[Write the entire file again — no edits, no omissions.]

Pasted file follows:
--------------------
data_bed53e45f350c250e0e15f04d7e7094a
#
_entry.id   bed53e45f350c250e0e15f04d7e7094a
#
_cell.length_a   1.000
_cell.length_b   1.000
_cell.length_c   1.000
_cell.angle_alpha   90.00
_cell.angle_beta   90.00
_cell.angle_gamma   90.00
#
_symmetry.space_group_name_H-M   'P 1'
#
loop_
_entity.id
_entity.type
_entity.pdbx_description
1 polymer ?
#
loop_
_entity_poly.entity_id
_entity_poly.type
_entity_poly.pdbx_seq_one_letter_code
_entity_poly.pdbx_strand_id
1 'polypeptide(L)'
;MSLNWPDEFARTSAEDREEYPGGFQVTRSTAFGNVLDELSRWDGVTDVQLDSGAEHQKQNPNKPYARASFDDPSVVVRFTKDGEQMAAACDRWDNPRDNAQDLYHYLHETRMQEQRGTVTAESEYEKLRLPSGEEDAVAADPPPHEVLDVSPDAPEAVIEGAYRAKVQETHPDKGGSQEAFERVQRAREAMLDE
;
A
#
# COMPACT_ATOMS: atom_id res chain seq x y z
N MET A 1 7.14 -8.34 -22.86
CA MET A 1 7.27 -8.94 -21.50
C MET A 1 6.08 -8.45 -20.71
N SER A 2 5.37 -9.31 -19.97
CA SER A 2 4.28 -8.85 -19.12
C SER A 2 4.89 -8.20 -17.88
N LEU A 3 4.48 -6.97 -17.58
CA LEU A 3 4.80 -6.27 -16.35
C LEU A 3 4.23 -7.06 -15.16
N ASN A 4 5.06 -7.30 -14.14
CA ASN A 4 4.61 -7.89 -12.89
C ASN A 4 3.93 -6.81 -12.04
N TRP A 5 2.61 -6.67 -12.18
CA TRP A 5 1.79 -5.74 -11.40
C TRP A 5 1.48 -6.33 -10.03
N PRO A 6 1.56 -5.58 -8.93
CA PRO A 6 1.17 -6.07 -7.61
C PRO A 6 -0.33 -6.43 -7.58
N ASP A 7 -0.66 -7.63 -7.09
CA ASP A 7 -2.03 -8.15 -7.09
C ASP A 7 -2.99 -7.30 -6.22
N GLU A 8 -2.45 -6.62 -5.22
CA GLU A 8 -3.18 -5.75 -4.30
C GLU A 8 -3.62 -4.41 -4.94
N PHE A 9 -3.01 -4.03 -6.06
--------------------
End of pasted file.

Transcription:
data_bed53e45f350c250e0e15f04d7e7094a
#
_entry.id   bed53e45f350c250e0e15f04d7e7094a
#
_cell.length_a   1.000
_cell.length_b   1.000
_cell.length_c   1.000
_cell.angle_alpha   90.00
_cell.angle_beta   90.00
_cell.angle_gamma   90.00
#
_symmetry.space_group_name_H-M   'P 1'
#
loop_
_entity.id
_entity.type
_entity.pdbx_description
1 polymer ?
#
loop_
_entity_poly.entity_id
_entity_poly.type
_entity_poly.pdbx_seq_one_letter_code
_entity_poly.pdbx_strand_id
1 'polypeptide(L)'
;MSLNWPDEFARTSAEDREEYPGGFQVTRSTAFGNVLDELSRWDGVTDVQLDSGAEHQKQNPNKPYARASFDDPSVVVRFTKDGEQMAAACDRWDNPRDNAQDLYHYLHETRMQEQRGTVTAESEYEKLRLPSGEEDAVAADPPPHEVLDVSPDAPEAVIEGAYRAKVQETHPDKGGSQEAFERVQRAREAMLDE
;
A
#
# COMPACT_ATOMS: atom_id res chain seq x y z
N MET A 1 7.14 -8.34 -22.86
CA MET A 1 7.27 -8.94 -21.50
C MET A 1 6.08 -8.45 -20.71
N SER A 2 5.37 -9.31 -19.97
CA SER A 2 4.28 -8.85 -19.12
C SER A 2 4.89 -8.20 -17.88
N LEU A 3 4.48 -6.97 -17.58
CA LEU A 3 4.80 -6.27 -16.35
C LEU A 3 4.23 -7.06 -15.16
N ASN A 4 5.06 -7.30 -14.14
CA ASN A 4 4.61 -7.89 -12.89
C ASN A 4 3.93 -6.81 -12.04
N TRP A 5 2.61 -6.67 -12.18
CA TRP A 5 1.79 -5.74 -11.40
C TRP A 5 1.48 -6.33 -10.03
N PRO A 6 1.56 -5.58 -8.93
CA PRO A 6 1.17 -6.07 -7.61
C PRO A 6 -0.33 -6.43 -7.58
N ASP A 7 -0.66 -7.63 -7.09
CA ASP A 7 -2.03 -8.15 -7.09
C ASP A 7 -2.99 -7.30 -6.22
N GLU A 8 -2.45 -6.62 -5.22
CA GLU A 8 -3.18 -5.75 -4.30
C GLU A 8 -3.62 -4.41 -4.94
N PHE A 9 -3.01 -4.03 -6.06